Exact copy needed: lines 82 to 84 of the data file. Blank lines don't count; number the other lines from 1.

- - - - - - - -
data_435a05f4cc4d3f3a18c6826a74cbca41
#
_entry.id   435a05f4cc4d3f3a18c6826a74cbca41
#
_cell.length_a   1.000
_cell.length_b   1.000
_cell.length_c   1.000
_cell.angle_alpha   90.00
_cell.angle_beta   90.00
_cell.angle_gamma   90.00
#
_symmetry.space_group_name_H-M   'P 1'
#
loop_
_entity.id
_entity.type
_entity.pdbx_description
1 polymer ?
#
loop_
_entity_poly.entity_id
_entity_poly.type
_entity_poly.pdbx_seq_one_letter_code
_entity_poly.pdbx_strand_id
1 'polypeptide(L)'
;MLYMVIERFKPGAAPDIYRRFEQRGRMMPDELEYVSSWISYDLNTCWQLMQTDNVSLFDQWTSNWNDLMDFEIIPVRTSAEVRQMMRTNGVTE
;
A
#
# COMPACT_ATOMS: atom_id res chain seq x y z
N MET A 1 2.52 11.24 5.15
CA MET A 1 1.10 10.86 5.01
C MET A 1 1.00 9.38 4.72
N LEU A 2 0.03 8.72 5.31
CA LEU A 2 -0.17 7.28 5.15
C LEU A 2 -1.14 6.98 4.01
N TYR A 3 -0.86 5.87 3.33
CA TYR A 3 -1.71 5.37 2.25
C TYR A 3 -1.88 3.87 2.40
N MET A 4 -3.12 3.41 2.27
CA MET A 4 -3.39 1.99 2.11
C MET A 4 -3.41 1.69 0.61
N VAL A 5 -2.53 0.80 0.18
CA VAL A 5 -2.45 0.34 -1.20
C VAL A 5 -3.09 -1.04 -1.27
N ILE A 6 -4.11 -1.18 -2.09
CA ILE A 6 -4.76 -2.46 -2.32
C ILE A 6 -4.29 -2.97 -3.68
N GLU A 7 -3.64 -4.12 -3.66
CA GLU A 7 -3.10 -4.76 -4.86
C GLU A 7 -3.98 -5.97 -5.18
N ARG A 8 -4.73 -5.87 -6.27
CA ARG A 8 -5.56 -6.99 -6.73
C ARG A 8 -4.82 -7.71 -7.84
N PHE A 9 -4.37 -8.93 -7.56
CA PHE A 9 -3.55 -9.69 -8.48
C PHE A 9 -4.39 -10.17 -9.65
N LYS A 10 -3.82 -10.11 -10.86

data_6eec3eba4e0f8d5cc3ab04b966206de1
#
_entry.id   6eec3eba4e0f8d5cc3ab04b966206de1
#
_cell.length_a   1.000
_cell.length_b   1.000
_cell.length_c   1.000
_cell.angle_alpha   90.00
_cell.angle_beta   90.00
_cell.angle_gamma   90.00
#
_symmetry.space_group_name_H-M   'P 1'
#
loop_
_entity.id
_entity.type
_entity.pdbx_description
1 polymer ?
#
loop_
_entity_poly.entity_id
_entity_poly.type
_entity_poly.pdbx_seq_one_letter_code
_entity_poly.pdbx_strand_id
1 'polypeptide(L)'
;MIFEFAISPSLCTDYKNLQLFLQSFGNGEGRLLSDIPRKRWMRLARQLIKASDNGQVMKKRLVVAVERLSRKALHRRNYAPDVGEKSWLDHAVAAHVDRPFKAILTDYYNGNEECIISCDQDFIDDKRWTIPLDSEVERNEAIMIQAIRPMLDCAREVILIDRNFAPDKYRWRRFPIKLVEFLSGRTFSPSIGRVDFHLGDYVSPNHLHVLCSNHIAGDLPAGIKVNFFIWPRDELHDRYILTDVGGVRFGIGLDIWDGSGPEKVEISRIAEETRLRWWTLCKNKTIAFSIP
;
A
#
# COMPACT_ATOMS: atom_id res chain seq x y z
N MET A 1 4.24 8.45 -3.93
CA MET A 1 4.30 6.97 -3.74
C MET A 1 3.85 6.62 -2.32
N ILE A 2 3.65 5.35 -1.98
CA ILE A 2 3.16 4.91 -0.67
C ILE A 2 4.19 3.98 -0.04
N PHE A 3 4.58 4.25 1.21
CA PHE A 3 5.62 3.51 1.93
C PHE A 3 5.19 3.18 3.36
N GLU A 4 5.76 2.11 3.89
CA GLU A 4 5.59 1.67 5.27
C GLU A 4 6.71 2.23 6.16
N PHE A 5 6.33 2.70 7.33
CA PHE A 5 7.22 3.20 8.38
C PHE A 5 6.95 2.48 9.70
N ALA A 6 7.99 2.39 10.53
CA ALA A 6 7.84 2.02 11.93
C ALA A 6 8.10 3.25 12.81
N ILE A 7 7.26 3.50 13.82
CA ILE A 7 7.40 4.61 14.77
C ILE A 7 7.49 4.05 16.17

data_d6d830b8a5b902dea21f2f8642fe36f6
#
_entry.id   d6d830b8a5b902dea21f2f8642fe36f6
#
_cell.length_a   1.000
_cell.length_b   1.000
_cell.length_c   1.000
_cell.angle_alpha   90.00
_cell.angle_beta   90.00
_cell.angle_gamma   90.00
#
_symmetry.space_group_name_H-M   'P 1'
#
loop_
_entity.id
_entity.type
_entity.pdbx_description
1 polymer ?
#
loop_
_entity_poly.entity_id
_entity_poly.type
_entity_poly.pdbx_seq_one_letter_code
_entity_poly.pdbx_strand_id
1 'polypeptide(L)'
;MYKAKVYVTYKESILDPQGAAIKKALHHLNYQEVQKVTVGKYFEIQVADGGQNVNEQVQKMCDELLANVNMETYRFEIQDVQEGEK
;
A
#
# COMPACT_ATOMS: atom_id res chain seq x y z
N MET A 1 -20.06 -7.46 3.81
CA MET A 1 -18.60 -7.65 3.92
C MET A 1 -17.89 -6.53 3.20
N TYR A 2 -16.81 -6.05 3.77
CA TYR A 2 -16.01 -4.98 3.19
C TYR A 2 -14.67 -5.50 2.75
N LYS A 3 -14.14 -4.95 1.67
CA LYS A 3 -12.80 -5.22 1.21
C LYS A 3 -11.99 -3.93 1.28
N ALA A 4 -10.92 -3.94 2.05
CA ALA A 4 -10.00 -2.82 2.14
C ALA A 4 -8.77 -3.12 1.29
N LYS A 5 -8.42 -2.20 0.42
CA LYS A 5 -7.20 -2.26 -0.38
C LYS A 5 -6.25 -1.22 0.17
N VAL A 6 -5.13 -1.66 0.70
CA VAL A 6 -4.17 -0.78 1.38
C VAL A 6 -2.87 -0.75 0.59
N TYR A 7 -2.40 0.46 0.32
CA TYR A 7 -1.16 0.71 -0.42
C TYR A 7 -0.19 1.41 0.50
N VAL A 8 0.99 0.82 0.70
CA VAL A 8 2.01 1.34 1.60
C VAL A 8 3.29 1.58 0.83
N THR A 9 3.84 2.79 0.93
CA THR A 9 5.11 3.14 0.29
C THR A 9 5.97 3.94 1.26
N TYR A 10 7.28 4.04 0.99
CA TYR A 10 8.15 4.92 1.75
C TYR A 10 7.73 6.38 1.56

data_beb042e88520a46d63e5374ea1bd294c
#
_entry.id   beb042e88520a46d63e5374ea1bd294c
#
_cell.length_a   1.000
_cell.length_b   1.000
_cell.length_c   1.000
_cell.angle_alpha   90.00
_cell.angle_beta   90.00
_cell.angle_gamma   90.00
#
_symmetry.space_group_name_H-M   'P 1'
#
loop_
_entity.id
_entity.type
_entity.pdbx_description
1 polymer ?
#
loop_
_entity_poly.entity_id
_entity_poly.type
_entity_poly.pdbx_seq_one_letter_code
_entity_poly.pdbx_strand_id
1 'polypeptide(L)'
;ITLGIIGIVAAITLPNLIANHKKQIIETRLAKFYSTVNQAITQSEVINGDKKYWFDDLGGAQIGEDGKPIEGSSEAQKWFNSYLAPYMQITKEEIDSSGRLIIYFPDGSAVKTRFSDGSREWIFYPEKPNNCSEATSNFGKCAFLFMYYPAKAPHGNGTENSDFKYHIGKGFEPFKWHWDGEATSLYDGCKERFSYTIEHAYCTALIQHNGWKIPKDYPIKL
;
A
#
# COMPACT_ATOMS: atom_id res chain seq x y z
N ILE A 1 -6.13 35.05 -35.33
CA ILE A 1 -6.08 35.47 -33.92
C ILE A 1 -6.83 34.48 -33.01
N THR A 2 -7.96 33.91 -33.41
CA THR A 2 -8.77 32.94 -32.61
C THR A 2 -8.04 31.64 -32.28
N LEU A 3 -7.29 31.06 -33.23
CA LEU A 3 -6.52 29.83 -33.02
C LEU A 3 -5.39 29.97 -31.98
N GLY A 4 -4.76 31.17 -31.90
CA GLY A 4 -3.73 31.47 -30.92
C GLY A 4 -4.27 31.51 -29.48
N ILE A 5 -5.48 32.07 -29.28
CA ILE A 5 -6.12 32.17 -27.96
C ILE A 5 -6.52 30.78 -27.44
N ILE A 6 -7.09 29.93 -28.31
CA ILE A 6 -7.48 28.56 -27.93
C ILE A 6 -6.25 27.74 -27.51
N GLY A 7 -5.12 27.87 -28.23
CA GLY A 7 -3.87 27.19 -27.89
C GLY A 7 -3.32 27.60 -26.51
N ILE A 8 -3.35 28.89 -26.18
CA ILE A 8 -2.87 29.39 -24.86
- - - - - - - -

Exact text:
_entity_poly.pdbx_strand_id
1 'polypeptide(L)'
;MIFEFAISPSLCTDYKNLQLFLQSFGNGEGRLLSDIPRKRWMRLARQLIKASDNGQVMKKRLVVAVERLSRKALHRRNYAPDVGEKSWLDHAVAAHVDRPFKAILTDYYNGNEECIISCDQDFIDDKRWTIPLDSEVERNEAIMIQAIRPMLDCAREVILIDRNFAPDKYRWRRFPIKLVEFLSGRTFSPSIGRVDFHLGDYVSPNHLHVLCSNHIAGDLPAGIKVNFFIWPRDELHDRYILTDVGGVRFGIGLDIWDGSGPEKVEISRIAEETRLRWWTLCKNKTIAFSIP